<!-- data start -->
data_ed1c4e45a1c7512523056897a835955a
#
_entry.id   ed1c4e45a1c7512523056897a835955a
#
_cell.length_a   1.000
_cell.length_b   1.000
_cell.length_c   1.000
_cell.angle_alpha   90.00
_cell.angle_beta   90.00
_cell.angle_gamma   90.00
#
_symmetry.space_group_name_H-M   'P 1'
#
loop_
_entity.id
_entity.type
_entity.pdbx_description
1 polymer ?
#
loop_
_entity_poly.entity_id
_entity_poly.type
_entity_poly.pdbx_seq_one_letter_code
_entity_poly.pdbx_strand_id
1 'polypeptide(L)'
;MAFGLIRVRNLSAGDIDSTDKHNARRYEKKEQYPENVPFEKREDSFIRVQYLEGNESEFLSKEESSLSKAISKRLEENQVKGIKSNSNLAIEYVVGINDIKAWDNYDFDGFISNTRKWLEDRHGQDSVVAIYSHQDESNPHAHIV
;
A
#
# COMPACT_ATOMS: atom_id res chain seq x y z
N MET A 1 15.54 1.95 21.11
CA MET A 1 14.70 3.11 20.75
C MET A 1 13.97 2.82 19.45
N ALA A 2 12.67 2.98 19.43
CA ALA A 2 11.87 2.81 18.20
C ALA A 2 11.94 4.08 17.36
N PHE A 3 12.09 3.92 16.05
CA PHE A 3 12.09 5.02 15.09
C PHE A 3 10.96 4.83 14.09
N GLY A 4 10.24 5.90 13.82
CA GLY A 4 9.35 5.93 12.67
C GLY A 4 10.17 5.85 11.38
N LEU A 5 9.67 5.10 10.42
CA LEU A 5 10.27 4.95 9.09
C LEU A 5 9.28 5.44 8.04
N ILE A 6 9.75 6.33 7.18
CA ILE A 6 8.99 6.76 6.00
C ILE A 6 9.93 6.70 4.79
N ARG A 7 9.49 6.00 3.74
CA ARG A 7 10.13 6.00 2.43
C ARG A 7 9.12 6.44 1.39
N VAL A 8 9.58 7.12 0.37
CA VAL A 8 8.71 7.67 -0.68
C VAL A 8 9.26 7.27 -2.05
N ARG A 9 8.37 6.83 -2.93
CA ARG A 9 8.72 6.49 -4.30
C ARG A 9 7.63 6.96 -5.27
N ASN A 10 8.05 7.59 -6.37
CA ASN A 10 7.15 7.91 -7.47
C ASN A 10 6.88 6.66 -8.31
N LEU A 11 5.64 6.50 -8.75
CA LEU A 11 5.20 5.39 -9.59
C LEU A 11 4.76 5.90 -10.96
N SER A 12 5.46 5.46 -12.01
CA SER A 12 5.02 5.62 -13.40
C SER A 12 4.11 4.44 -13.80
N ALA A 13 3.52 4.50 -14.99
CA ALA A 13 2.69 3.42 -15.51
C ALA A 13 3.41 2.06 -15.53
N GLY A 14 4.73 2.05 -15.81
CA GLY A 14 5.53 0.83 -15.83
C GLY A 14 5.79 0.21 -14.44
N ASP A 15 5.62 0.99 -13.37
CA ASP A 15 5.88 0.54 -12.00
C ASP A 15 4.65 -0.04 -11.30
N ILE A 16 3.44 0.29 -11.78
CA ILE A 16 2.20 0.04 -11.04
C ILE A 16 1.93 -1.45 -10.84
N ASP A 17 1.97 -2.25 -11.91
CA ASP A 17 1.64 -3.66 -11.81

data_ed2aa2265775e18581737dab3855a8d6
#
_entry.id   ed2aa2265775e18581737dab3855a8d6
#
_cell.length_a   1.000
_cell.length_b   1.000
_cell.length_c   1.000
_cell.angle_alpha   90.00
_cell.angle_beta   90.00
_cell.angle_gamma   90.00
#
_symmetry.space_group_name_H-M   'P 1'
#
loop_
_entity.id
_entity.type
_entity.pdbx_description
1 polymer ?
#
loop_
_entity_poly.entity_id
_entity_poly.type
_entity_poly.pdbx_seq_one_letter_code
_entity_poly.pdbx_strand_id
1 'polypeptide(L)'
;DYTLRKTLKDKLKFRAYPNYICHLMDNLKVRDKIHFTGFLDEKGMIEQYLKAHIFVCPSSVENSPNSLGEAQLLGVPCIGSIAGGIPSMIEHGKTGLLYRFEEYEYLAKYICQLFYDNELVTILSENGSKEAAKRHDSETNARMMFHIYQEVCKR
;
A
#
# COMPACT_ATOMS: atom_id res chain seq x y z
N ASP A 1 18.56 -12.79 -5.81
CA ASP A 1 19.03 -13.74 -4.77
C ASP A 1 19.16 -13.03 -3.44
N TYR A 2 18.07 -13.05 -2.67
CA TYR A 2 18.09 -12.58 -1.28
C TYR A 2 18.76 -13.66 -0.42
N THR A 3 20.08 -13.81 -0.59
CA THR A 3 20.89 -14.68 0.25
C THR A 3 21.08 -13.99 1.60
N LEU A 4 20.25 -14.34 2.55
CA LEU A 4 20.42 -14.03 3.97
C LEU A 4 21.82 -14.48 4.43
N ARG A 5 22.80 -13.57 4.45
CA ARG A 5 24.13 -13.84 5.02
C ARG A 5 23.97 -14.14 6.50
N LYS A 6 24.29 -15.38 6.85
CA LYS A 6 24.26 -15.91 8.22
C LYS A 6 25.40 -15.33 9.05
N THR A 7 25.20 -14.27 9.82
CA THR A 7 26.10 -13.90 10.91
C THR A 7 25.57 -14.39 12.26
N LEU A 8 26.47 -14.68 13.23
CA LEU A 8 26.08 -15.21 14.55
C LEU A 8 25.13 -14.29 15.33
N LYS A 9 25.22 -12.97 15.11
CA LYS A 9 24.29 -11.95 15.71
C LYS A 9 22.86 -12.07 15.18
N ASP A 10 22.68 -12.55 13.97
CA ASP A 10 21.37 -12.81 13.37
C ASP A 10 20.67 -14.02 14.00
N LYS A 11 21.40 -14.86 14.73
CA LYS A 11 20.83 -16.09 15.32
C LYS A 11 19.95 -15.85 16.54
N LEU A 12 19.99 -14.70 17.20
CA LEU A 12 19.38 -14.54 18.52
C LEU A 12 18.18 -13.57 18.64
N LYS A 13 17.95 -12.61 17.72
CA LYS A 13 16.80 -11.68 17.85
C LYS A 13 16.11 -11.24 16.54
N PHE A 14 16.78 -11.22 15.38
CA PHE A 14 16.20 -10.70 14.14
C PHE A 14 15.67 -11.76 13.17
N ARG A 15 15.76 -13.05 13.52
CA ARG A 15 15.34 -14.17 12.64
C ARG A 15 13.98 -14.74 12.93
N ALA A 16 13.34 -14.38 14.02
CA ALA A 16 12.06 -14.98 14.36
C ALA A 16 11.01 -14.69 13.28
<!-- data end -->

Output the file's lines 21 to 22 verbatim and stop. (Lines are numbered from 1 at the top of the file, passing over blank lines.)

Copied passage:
_entity_poly.entity_id
_entity_poly.type